Your Baby’s First Year: An Easy Guide To Feeding Schedules

One of the biggest areas of concern for most parents, naturally, is what to feed your baby and when. The guidelines for feeding babies have changed in recent years, which may feel a little confusing to new parents, or even veteran parents who haven’t had a baby in a few years. To make it simple for you, The Baby Box Co. has created an easy-to-follow baby feeding chart for both breastfeeding and formula feeding parents.

Keeping reading for more feeding schedule tips and our printable baby feeding chart. 

THE BABY BOX CO. Baby Feeding CHART

baby feeding chart schedule first year

What are the different stages of baby food?

Stage 1 Baby Foods

Baby’s first foods! They consist of a single ingredient and are pureed with no added salt or sugar. If you’re making them at home, just know that most commercial stage 1 baby foods contain about 2.5 oz (approx. 5 tbsps) of fruits, veggies, or meats. When it comes to stage 1 foods, use them as an opportunity to monitor your baby for any allergies.

Stage 2 Baby Foods

Stage 2 foods look pretty similar to stage 1 baby foods. However, at this point, they can be strained instead of pureed and you often seen combinations of fruits or vegetables instead of single ingredients.

Stage 3 Baby Foods

At anywhere from 8-10 months, your baby may be ready for stage 3 foods. Commercial stage 3 foods contain about 6 oz of baby food per jar, are mashed and have more texture than the pureed foods your baby is used to eating. They may have bits and chunks of meats or veggies in them. Stage 3 foods are the perfect way to transition your baby to table food.

 

The Baby Box Co. Recommended Feeding Schedule By Month

What to feed your baby: 1-3 Months

Month 1: 4 ounces of milk, 6-7 times per day
Months 2-3: 4 -5 ounces of milk, 6-7 times per day

  • During the first three months of a baby’s life they will only be fed milk (either breast milk, or formula).
  • This phase can be exhausting with the amount of feedings an infant requires, but they are growing and changing so much during the first 1-3 months that it is such a precious time to watch them develop.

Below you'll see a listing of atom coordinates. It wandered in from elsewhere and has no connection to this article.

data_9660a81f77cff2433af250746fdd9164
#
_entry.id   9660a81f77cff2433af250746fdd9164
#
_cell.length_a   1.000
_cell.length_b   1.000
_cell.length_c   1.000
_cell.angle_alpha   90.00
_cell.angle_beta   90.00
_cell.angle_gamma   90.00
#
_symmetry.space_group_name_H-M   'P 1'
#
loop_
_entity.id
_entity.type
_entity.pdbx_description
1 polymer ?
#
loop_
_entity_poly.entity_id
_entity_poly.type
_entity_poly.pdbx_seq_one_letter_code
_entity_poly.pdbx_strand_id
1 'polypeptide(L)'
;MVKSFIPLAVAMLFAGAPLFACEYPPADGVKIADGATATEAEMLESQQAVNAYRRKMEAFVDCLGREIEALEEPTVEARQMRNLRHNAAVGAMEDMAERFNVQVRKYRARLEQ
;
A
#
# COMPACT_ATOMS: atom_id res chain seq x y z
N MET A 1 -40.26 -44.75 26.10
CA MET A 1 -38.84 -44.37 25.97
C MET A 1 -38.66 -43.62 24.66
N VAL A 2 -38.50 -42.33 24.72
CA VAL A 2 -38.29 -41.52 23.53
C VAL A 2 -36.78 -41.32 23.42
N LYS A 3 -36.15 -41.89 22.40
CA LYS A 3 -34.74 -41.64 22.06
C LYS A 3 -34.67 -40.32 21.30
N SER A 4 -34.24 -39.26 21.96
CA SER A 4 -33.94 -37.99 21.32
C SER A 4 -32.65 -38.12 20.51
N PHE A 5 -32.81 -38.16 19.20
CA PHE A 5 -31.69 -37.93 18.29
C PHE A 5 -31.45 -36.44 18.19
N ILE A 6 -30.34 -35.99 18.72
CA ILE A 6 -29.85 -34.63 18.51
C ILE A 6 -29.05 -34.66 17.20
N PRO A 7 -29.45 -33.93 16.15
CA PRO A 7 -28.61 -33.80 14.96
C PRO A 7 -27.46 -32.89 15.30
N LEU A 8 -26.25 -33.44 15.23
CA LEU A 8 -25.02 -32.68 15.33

• During this time babies will let you know when they are hungry by crying.
What to feed your baby: 4-6 Months

Months 4-5: 4-6 ounces of milk, 5 times per day
Month 6: 6-8 ounces of milk, 5 times per day and time to introduce baby food

  • Baby food before 6 months of age is not recommended because babies cannot properly digest it before then.
  • The American Academy of Pediatrics (AAP) recommends breastfeeding exclusively for the first 6 months.
  • When you are ready to introduce solids it’s best to do so one food at a time for several days to be sure there is no food allergy.
  • Stage 1 baby food is recommended first. This has more liquid to make it easier for baby to swallow.
What to feed your baby: 7-12 Months

Months 7-9: 7-8 ounces, 4-5 times per day, 1-2 jars of stage 1 or 2 baby food per day
Months 10-12: 8 ounces 3-4 times per day, 1-2 jars of stage 3 baby food, but mostly finger foods

  • If you haven’t begun introducing solids yet, now is the time!
  • Babies will begin weaning off of milk and consuming more and more solid foods.
  • Meat is usually introduced during this stage.
    Stage 2 – 3 baby food is now used. These include blends, meats and veggies, and thicker textures.
  • Baby food may still be offered, but babies will begin eating finger foods which will help them learn to self-feed.

helpful hints for when it’s time to wean your baby

  • “Don’t offer, don’t refuse.” This means: don’t instigate the nursing sessions. But, if your baby wants to nurse, don’t refuse to feed him or her.
  • Keep your baby busy during feeding times.
  • For formula-fed babies weaning them off of formula and onto cows milk, milk alternative or water should occur around the time the baby is one year old.
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